Please don't forget Rey de la Torre - the father of modern classical guitar technique. He was one of those very down to earth guys who happened to be a CG virtuoso. I met him in 1974 at Contra Costa College, where I was attending. I now study under one of his protégés, Ben Barron. We both agree, that "del Torre" radically departed from the Marine sergeant, dominating teacher style, prevalent at that time, to a more partnership approach. It seems a no brainer now, but then, "no adversarial relationship" between student and teacher was a new thing - especially in classical.
He also introduced the concept of practice via playing the pieces. Yes, he would emphasize scales and technical exercises if needed. But mostly, you can learn what you need to via playing the music. Student pieces are supposed to focus on certain techniques - use them, and do the boring scales if you need to.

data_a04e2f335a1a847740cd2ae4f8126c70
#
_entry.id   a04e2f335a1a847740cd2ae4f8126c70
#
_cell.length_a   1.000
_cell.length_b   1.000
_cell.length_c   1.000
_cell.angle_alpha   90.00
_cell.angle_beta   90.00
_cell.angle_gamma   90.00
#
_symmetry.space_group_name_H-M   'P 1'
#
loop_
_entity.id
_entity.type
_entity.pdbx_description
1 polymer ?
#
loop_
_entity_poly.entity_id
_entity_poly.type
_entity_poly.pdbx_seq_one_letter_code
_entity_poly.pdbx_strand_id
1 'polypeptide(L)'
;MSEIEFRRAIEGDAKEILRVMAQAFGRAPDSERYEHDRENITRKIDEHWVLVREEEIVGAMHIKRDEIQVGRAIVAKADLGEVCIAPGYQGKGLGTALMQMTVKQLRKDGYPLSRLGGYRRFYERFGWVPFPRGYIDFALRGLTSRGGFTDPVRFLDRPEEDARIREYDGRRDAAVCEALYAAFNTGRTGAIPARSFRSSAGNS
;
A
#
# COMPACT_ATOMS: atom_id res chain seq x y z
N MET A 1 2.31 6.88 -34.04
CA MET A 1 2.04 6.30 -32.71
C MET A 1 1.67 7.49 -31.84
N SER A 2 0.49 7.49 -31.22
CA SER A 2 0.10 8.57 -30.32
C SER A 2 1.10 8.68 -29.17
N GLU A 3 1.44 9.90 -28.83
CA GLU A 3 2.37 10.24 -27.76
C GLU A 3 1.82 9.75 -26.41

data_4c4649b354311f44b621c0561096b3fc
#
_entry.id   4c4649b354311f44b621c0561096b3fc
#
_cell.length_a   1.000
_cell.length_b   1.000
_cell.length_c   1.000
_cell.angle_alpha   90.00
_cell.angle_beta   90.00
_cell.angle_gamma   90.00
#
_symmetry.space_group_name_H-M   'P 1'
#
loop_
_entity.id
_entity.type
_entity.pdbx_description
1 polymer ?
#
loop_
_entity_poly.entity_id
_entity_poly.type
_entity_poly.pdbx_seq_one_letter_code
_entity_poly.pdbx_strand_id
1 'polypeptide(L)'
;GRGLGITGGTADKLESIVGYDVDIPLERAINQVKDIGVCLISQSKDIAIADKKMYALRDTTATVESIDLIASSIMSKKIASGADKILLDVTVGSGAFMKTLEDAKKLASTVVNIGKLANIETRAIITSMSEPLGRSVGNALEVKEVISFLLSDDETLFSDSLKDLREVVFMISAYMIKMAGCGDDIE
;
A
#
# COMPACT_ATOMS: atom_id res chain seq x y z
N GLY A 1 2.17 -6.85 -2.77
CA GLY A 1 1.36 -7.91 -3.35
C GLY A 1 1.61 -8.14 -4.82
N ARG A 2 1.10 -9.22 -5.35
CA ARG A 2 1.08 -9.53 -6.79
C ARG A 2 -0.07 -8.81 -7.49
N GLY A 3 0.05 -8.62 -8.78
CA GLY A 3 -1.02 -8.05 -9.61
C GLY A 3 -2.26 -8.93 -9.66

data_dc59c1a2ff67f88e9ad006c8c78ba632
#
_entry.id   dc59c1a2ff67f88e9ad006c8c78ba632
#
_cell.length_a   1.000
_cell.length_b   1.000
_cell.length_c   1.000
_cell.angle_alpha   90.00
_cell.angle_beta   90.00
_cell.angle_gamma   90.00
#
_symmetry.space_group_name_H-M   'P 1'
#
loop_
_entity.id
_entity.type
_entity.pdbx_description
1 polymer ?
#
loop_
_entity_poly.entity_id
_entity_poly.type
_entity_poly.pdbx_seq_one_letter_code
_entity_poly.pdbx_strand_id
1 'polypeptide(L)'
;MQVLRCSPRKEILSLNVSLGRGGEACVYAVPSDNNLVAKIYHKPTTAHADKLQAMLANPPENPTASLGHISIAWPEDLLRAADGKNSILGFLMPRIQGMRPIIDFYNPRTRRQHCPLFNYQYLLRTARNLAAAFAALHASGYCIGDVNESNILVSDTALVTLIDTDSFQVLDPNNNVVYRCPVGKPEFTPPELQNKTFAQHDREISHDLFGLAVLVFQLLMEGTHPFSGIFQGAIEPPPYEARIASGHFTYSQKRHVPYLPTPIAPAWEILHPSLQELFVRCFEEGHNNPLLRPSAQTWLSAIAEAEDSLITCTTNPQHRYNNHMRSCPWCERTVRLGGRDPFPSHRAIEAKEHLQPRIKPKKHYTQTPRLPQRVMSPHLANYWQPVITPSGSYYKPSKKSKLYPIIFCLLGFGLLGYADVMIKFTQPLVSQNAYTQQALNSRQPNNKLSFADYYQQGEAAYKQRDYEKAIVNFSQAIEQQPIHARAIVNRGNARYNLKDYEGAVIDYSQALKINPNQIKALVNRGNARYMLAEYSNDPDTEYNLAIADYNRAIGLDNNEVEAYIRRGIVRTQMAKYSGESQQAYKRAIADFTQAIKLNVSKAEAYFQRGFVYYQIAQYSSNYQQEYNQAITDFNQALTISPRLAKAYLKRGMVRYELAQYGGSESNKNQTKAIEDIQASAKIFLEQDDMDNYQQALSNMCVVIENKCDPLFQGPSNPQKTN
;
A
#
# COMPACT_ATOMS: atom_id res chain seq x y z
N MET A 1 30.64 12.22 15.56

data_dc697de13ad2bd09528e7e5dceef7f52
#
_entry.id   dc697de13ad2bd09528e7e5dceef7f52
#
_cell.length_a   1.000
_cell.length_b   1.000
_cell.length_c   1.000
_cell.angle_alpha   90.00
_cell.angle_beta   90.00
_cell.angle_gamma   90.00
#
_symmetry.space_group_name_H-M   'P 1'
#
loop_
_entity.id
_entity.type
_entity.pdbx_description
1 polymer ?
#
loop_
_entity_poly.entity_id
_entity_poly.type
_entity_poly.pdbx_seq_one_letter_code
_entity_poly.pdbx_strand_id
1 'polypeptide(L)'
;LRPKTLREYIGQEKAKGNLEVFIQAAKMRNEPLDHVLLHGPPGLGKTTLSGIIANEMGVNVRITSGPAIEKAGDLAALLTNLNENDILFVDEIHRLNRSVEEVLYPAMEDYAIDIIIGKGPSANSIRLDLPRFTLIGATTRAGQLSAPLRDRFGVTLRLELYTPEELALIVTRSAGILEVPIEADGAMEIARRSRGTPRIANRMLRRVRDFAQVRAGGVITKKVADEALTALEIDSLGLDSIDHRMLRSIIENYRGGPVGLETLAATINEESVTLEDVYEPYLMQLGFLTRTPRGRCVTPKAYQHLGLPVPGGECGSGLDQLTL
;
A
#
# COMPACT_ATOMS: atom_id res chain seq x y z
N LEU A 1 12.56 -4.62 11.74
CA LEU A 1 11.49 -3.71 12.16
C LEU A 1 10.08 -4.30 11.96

You guys may have a different perspective, but from knowing him via college, and learning from his star protégé, I think the above is accurate.
Oh, and his technique as well as musical soul and tonal variation and control - all were astonishing. One of the greats, in my humble opinion.
EDIT: oops! I just read Marshall's post and realized that too... Del Torre was Segovia's contemporary.
Last edited by Andrew Pohlman on Mon Apr 17, 2017 9:12 pm, edited 2 times in total.
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